The initial Paul Is Dead rumour preceded the release of Abbey Road by a week. The album”s cover “confirmed” that Macca was indeed dead, but the story began with an error-filled student newspaper article publishd on 18 September 1969 by one Tim Harper for the Drake University”s Times-Delphic. From Harper”s fertile imagination sprang a wild conspiracy theory which caused quite a hysteria. There is an 8-CD series of radio recordings covering in detail the reaction to Paul”s death. The moderately talented Mystery Tour (yes, Mystery Tour) explained why the evidence of Paul” death, with reference to the Abbey Road cover, of course (apparently left-handers are incapable of smoking with their right hand). We also learn that “John Lennon is a holy man”, who “provided lots of clues” as to the conspiracy of Paul”s death and its cover-up. This site has all the answers: it was them Rolling Stones wot dun Paul in, Constable.

Record producer and general music pusher Terry Knight”s single came out before the Paul Is Dead hoax started. He had met the Beatles at a fraught time during the White Album sessions in 1968. Convinced that the Beatles would break up soon, he wrote Saint Paul. His single was released in May 1969, before Harper”s article. Once the rumour had gathered pace, however, Knight”s single was presented as an obituary to Paul, feeding the rumour mill further. Knight himself became the subject of obituaries when he was murdered in 2004 while protecting his daughter from a clearly unsuitable boyfriend.

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May West – Day Tripper.mp3
We”ve had Mae West warbling Twist And Shout (HERE). So how might the septegenarian top that? Why, by doing Day Tripper, of course. Her interpretation, as it turned out, was unnecessary, because time has shown the Beatles” original to be quite adequate, even without the sub-Jimi Hendrix antics at 1:13, which morph into a Chuck Berry-lite solo, and Ms West”s seductive moanings. Still, if Liza Minelli as Lucille 2 planned to record an album of Beatles covers, she”ll have a perfect reference point.

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Mrs Miller ““ A Hard Day”s Night.mp3
Peter Sellers ““ A Hard Day”s Night.mp3
Goldie Hawn – A Hard Day”s Night.mp3

Bless Mrs Miller. She was serious and entirely unironic about her singing, but also possessed the self-awareness to know that she was a bit of a joke. She did her limited best, and was aware that there was no consensual admiration of her singing chops. Though she never intended to create comedy”” she was motivated to disseminate her art widely as a way of inspiring others “” she knew that her cult status was based on listeners deriving amusement from her stylings. Her version of Hard Day”s Night is notable for her lapses in timing and the aggressive licence she takes with reaching the right notes.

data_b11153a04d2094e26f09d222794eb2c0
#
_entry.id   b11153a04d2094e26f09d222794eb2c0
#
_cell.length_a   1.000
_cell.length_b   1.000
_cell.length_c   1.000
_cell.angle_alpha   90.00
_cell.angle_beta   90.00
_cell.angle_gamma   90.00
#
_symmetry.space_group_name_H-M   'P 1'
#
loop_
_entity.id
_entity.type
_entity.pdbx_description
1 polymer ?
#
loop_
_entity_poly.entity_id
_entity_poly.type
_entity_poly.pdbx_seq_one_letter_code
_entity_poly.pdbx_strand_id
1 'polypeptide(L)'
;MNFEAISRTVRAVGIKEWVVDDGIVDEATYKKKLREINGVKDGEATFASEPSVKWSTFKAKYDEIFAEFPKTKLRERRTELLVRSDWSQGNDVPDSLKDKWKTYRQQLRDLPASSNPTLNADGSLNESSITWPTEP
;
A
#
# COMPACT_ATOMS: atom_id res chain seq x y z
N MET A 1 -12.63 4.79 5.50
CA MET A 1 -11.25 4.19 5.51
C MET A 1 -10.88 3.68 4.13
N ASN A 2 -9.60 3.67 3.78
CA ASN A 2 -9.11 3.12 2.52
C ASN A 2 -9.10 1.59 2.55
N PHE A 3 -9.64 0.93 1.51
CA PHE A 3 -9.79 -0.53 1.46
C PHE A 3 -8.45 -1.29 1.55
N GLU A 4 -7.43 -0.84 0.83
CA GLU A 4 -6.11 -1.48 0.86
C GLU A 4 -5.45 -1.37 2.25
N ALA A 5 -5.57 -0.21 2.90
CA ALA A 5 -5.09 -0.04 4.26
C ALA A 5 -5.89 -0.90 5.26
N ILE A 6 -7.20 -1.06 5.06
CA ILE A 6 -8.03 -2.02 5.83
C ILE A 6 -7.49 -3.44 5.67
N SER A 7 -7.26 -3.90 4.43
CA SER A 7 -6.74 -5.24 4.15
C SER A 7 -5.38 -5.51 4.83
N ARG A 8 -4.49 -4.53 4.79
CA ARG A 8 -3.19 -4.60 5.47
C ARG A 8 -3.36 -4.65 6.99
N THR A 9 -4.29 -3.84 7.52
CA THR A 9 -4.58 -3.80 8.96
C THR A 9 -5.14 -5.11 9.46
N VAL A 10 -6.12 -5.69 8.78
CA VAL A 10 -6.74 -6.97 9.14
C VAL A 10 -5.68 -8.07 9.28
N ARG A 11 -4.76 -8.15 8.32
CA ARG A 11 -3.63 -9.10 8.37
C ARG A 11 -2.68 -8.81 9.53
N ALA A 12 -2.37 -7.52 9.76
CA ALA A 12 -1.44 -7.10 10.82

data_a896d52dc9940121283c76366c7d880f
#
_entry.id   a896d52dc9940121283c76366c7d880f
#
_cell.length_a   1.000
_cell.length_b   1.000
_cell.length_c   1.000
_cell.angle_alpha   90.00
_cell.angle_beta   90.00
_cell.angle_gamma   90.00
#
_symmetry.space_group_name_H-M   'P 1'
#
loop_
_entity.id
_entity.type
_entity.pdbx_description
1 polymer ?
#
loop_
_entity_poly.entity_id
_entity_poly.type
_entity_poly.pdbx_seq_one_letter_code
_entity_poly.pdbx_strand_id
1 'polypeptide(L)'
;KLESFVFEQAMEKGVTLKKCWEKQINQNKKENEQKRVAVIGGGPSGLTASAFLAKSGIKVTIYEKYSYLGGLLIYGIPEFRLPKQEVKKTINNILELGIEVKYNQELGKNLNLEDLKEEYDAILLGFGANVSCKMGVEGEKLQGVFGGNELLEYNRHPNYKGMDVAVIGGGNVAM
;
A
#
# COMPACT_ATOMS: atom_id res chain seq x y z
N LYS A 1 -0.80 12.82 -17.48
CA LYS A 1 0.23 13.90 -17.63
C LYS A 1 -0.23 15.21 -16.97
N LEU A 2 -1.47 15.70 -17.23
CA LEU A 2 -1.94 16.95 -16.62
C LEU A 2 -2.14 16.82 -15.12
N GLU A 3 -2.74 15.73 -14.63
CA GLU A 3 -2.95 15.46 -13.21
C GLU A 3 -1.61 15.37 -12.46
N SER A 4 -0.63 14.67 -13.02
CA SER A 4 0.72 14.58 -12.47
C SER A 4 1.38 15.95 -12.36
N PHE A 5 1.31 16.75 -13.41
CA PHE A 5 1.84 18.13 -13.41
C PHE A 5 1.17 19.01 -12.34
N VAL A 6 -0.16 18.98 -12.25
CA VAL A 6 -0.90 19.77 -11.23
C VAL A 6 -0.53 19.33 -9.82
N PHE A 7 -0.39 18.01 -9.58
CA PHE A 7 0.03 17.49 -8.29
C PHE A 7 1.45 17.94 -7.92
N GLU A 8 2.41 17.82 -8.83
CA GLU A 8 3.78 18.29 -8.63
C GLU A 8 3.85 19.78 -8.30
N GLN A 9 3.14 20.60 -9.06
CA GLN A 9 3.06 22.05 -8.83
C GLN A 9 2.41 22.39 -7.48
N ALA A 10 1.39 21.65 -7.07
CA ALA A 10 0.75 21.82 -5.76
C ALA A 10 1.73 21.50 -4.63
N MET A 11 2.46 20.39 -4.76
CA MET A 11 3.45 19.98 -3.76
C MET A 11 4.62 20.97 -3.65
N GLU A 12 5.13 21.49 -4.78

Peter Sellers “” a Goon Show alumni, of course “” released a series of comedy versions of Beatles songs, some funnier than others. His Dr Strangelove take on She Loves You is inspired (and will feature at a later point with more Beatles curiosities). Sellers performs A Hard Day”s Night in the manner of Laurence Olivier as Shakespeare”s Richard III. Released as a single in late 1965 (backed with his take on Help, which will also feature at some point), it reached #14 in the British charts in early 1966.

In 1998, Beatles producer George Martin recorded reimagined versions of songs by his former charges, with a roster of guest vocalists taking turns to perform singing duties. Some of these invitees were not terrible good ideas, least of the insufferable Robin Williams (who admirably managed to go a few minutes without turning into a gay hairdresser). Another of these questionable ideas was to ask a giggly Goldie Hawn to sing A Hard Day”s Night, to a smoothy swinging backing track, on which she plays the piano. She feels “okey dokey”. The listener, when hearing Goldie”s vocals, probably less so.

Albums of the Year: 2007

December 15th, 2009 No comments